Assuntos
Predisposição Genética para Doença/genética , Variação Genética/genética , Genoma/genética , LDL-Colesterol/genética , Simulação por Computador , Estudo de Associação Genômica Ampla/métodos , Humanos , Modelos Genéticos , Anotação de Sequência Molecular/métodos , Fenótipo , Sequenciamento Completo do Genoma/métodos
8.
Nat Commun ; 11(1): 3635, 2020 08 20.
Artigo em Inglês | MEDLINE | ID: mdl-32820175

RESUMO

Genetic variation can predispose to disease both through (i) monogenic risk variants that disrupt a physiologic pathway with large effect on disease and (ii) polygenic risk that involves many variants of small effect in different pathways. Few studies have explored the interplay between monogenic and polygenic risk. Here, we study 80,928 individuals to examine whether polygenic background can modify penetrance of disease in tier 1 genomic conditions - familial hypercholesterolemia, hereditary breast and ovarian cancer, and Lynch syndrome. Among carriers of a monogenic risk variant, we estimate substantial gradients in disease risk based on polygenic background - the probability of disease by age 75 years ranged from 17% to 78% for coronary artery disease, 13% to 76% for breast cancer, and 11% to 80% for colon cancer. We propose that accounting for polygenic background is likely to increase accuracy of risk estimation for individuals who inherit a monogenic risk variant.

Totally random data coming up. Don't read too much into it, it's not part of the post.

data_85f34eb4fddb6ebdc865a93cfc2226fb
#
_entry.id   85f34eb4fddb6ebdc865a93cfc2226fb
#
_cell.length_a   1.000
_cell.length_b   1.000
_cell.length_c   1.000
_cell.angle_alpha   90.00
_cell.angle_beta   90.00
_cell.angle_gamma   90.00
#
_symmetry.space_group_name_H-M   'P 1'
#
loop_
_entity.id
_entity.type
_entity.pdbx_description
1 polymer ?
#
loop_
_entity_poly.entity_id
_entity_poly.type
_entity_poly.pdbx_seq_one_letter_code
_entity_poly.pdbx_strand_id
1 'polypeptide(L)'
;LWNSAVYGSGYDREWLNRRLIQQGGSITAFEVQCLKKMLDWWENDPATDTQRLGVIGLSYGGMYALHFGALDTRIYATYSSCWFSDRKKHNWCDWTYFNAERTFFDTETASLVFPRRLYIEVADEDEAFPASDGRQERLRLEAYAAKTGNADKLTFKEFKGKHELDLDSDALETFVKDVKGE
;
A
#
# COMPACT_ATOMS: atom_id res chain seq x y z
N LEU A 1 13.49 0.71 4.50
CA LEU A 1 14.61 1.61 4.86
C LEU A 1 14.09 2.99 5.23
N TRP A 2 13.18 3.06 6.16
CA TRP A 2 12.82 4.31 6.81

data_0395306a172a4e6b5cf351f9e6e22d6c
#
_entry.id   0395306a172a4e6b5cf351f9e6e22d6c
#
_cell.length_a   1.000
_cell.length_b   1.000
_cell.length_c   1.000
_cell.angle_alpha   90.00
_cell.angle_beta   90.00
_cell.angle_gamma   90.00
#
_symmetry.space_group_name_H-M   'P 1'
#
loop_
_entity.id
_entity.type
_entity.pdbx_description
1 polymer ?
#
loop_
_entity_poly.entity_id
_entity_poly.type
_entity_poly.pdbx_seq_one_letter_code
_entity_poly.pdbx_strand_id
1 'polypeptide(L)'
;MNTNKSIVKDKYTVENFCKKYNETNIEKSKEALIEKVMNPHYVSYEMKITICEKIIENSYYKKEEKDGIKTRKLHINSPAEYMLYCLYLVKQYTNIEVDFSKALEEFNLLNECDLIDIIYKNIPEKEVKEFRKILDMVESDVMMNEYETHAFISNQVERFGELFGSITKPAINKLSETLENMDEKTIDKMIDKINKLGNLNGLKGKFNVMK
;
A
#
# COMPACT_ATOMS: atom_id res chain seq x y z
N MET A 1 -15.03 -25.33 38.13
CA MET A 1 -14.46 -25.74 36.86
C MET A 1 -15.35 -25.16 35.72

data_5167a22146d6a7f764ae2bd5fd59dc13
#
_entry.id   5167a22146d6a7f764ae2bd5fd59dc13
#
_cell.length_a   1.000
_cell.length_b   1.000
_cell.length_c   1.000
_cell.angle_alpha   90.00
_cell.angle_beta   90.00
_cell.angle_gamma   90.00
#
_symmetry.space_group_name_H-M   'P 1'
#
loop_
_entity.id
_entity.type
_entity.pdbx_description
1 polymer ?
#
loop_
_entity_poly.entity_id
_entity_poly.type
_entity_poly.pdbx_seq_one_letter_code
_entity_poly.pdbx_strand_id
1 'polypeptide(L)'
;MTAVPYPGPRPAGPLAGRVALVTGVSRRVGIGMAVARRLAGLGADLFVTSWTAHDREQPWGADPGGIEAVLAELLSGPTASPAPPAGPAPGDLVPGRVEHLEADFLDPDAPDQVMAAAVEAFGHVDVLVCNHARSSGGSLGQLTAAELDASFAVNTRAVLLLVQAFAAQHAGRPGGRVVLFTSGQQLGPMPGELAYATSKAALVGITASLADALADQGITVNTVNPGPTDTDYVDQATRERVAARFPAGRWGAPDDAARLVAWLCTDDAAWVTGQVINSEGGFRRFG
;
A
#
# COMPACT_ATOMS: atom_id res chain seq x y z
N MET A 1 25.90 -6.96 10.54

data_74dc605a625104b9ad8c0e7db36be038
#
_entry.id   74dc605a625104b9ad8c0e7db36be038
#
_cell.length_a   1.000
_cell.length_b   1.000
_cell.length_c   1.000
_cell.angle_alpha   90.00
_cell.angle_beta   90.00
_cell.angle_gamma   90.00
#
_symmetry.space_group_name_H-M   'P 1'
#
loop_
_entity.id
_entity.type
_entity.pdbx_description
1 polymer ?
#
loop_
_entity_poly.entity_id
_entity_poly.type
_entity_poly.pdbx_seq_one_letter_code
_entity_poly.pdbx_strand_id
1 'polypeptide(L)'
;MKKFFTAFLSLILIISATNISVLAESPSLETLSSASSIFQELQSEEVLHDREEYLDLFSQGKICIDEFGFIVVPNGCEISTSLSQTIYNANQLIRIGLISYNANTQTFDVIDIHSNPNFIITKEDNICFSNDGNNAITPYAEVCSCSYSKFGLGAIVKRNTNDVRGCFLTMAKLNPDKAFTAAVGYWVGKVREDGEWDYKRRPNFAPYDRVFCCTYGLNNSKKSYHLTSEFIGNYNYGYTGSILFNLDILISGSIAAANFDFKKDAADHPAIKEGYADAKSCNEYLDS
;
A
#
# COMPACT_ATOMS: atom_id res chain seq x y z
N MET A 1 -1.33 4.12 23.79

Assuntos
Predisposição Genética para Doença , Herança Multifatorial/genética , Penetrância , Idoso , Neoplasias da Mama/genética , Estudos de Casos e Controles , Neoplasias Colorretais/genética , Doença da Artéria Coronariana/genética , Feminino , Genoma Humano , Humanos , Masculino , Pessoa de Meia-Idade , Razão de Chances , Fatores de Risco
9.
J Proteome Res ; 19(10): 3968-3980, 2020 Oct 02.
Artigo em Inglês | MEDLINE | ID: mdl-32786677

RESUMO